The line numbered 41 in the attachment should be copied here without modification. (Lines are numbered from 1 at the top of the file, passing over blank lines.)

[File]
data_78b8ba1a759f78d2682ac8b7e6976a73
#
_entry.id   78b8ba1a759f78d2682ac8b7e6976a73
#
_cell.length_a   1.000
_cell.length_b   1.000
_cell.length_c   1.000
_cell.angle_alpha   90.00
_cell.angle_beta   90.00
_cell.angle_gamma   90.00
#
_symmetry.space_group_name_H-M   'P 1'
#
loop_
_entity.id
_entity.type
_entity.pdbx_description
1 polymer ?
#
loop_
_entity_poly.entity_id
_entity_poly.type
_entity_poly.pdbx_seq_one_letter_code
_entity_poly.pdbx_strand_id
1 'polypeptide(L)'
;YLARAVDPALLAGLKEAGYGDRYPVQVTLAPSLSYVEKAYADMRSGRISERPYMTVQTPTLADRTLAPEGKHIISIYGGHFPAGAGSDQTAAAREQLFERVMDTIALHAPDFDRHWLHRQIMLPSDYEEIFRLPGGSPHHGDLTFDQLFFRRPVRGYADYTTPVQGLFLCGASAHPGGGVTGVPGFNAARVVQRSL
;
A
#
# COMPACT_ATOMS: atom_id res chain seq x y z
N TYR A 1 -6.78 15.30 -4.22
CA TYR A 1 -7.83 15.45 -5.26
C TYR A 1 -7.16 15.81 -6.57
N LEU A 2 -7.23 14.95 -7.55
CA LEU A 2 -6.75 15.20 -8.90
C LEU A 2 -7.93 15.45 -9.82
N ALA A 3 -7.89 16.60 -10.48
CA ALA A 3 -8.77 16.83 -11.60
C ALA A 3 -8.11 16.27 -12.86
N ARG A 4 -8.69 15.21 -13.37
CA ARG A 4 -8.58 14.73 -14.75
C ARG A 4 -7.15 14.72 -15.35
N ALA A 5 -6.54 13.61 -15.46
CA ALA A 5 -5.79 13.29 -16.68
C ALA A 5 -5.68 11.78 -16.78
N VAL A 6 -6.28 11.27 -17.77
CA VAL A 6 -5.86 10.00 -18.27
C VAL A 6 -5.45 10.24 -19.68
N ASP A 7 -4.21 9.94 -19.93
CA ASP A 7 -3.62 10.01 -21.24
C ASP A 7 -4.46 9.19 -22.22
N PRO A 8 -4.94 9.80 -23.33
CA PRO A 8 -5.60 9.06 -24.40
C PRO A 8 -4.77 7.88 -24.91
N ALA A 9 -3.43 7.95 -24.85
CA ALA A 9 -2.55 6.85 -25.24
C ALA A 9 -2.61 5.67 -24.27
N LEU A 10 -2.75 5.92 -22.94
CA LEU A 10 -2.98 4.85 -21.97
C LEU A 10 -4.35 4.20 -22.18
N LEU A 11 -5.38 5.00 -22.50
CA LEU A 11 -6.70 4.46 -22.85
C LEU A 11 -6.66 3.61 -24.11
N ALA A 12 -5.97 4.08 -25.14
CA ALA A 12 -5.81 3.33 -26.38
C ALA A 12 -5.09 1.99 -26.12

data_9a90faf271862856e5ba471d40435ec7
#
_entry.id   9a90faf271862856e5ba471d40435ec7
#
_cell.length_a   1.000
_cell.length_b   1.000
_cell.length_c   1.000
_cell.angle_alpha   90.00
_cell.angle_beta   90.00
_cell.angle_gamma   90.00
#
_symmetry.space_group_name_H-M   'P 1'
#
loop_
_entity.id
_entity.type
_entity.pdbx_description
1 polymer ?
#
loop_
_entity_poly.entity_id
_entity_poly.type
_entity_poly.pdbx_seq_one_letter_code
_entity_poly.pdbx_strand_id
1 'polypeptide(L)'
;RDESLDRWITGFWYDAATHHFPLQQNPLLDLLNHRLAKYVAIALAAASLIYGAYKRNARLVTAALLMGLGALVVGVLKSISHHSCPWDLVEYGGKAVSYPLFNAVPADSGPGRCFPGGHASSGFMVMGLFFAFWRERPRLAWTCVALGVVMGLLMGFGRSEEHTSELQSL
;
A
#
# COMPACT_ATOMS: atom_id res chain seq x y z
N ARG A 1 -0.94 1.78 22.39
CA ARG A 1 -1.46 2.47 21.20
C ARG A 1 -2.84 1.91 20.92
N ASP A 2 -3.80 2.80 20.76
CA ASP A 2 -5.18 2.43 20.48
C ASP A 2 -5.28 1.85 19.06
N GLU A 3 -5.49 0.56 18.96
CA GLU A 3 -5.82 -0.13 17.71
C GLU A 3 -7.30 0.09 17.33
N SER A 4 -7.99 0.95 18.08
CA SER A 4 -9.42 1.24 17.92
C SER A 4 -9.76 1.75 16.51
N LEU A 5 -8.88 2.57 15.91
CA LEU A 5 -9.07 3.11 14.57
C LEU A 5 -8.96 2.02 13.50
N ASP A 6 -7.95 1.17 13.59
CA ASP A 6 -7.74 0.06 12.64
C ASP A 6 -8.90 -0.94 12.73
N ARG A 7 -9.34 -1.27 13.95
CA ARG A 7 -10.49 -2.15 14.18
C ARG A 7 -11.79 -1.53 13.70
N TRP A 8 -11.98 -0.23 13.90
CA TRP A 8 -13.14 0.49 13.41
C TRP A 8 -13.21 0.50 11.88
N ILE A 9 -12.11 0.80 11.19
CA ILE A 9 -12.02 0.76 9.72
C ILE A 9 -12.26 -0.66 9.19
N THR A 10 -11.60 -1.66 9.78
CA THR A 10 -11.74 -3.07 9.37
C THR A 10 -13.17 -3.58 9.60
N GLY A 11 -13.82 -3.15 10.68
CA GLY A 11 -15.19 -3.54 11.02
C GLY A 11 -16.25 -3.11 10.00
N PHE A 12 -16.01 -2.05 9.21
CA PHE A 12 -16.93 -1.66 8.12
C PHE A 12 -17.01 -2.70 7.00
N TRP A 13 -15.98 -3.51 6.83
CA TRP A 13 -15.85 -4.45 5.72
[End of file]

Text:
CA ARG A 4 -8.58 14.73 -14.75